Women are more likely to lose interest in sex than men if they are in monogamous, long term relationships, according to a new study.

A group of researchers from the University of Southampton and the University College London conducted a study to assess which gender enjoyed sex less after a period of time of time. The findings were published online in BMJ Open.

Image Credit: Women's Health
Image Credit: Women’s Health

The researchers found that while both men and women lost their sex drive with age, women often lost their desire for sex when living with a partner in long term relationships. The study also claims poor health and a lack of emotional closeness affected men’s and women’s sex drive.

Women lose their desire for sex more than men while in long term relationships

The researchers surveyed nearly 5,000 men and 6,700 women for the study as part of the third National Survey of Sexual Attitudes and Lifestyles, UK’s largest annual study of sexual behaviors. The team of scientists said problems regarding sexual drive should be treated by looking at the whole person, rather than just prescribing drugs.

Ammanda Major, a relationship sex therapist, explained that losing interest in sex was not necessarily unusual and that there are many diverse reasons why the needs of men and women shifted.

“For some, it is a natural and normal place to be, but for others, it causes pain and misery,” Major told BBC.

For the study, the researchers surveyed 6,669 women and 4,839 men, ages 16 to 74, who reported at least one sexual partner in the last year. Overall, 34 percent of women and 15 percent of men reported a loss of their sex drive. Half of those participants –62 percent of women and 53 percent of men—reported being “distressed” by their lack of interest in sex.

Man and woman legs
“For some, it is a natural and normal place to be, but for others, it causes pain and misery,” says Ammanda Major, referring to sex. Image credit: iStock.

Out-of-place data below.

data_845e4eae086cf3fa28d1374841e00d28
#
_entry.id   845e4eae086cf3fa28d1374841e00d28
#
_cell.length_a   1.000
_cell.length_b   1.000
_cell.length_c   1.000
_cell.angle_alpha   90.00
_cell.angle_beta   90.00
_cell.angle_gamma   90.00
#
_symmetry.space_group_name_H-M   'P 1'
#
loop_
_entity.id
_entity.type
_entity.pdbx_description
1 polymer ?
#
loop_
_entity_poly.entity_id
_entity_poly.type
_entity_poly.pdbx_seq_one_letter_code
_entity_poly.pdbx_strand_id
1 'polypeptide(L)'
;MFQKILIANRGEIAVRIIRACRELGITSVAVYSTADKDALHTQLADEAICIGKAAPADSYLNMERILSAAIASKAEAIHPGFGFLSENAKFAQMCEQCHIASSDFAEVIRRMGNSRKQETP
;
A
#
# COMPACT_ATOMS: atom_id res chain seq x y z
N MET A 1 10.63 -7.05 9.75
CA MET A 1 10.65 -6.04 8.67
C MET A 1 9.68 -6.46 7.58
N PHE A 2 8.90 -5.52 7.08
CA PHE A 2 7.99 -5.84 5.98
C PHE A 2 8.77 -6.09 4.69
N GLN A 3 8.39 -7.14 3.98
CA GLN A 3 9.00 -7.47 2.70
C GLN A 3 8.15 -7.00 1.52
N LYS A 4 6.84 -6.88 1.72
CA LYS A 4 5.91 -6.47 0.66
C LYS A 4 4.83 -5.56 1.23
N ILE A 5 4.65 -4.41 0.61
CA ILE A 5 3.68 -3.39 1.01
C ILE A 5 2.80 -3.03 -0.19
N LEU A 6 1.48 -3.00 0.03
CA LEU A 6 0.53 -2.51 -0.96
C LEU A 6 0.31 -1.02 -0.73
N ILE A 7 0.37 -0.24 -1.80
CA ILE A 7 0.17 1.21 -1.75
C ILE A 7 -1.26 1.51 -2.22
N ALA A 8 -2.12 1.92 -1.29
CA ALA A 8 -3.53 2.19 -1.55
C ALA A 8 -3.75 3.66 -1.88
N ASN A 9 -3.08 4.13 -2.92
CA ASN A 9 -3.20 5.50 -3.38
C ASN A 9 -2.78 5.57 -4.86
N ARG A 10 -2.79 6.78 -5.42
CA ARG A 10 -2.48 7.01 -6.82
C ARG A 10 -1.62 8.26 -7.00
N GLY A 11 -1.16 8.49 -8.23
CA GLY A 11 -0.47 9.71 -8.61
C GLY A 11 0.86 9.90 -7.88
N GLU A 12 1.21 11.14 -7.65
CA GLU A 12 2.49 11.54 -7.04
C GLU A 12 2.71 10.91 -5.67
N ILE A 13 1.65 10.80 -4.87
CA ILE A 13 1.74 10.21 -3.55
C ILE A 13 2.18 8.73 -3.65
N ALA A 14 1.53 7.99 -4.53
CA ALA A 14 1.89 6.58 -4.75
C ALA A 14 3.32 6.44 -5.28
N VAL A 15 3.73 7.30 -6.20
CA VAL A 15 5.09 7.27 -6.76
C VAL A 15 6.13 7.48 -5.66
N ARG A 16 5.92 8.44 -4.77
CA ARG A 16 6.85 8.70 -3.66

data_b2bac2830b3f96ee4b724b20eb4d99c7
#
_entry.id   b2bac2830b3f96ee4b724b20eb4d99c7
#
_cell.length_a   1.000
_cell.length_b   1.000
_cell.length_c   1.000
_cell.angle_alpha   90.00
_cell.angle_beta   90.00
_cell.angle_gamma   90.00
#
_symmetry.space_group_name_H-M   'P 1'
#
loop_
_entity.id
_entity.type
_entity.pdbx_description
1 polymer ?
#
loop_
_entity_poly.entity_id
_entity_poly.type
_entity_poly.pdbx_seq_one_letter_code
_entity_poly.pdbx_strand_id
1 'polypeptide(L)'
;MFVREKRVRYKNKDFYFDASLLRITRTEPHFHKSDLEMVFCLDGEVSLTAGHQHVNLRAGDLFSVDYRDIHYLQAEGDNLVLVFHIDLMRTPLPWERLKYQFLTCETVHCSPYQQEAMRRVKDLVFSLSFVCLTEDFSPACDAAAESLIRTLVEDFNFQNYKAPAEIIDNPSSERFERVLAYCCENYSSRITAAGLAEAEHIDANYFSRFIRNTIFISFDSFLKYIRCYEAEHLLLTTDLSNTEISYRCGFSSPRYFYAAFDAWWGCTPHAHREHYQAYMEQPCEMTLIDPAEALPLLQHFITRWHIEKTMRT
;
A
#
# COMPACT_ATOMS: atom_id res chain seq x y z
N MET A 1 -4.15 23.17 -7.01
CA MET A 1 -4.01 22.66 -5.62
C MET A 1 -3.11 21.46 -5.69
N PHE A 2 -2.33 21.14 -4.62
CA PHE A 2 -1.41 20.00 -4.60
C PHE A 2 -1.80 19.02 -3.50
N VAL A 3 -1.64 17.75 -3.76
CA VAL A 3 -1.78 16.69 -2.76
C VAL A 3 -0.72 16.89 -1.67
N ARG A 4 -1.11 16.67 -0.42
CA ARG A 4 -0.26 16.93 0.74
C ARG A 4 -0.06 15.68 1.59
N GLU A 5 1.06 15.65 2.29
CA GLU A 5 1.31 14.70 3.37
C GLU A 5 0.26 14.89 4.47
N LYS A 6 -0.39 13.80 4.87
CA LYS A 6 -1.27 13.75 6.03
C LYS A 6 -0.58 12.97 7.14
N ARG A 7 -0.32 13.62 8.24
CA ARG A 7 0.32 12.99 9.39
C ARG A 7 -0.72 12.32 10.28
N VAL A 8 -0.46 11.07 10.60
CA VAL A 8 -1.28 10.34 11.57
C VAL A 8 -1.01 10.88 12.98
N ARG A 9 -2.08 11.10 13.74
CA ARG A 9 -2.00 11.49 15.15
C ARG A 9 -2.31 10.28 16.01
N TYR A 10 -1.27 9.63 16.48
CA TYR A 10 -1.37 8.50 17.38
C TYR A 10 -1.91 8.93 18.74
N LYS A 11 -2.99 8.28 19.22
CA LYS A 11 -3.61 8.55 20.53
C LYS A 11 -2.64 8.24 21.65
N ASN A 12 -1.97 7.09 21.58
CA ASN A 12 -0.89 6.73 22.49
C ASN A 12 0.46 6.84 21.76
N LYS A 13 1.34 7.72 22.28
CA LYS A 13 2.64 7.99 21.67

Moreover, the team found that people who found it always easy to talk about sex with their partners were rarely said they had lost interest in sex. That was true for both men and women.

“Our findings show us the importance of the relational context in understanding low sexual interest in both men and women,” lead author of the study Professor Cynthia Graham, from the Centre for Sexual Health Research at the University of Southampton, said in a statement.

Graham noted that for women, in particular, the length and quality of the relationship and communication with their partners “are important in their experience of sexual interest.”

Talking about sex can improve your sex life

In the study, men showed less interest in sex between the ages of 35-55 and women lacked more interest between 55 and 64. However, the researchers said there was no evidence that menopause was a factor for women’s declined sex drive.

But they did find that having young children at home was a factor for women. The main reasons why both men and women lost interest in sex included poor physical and mental health, as well as poor communications and lack of emotional connection during sex.

Other factors for the lack of interest included reporting an STD in the past year and experiencing sex against your will. The researchers also found other causes why women lost their sex drive, such as having three or more partners in the past year and not sharing the same sexual desires as their partner.

Major, who was not involved in the study, told BBC that even though sex is a very personal thing, talking about it can be embarrassing. However, she noted that discussing it is “often what you can do to improve your sex life.”

Researchers say to look ‘beyond anti-depressants’ to treat loss of sex drive

The researchers noted people who partner had had sexual difficulties, as well as those who were unhappy in their relationship, were more likely to report losing their sexual drive at some stage.

Professor Graham, who teaches sexual and reproductive health at the University, said the findings had increased understanding of what lay behind men’s and women’s lack of desire for sex and how to treat it.

“This highlights the need to assess and –if necessary—treat sexual desire problems in a holistic and relationship-specific, as well as gender-specific way,” she said in the statement.

Graham noted that this was a problem that can’t be fixed by a pill alone, stressing that it’s important “to look beyond anti-depressants.” Meanwhile, co-author Dr. Kristin Mitchell from the University of Glasgow, said the findings emphasize the importance of providing sexual and relationships education rather than just focus on adverse consequences of sex and how to prevent them.

The Food and Drug Administration (FDA) recently approved the first drug to boost female libido, called flibanserin.

Source: BBC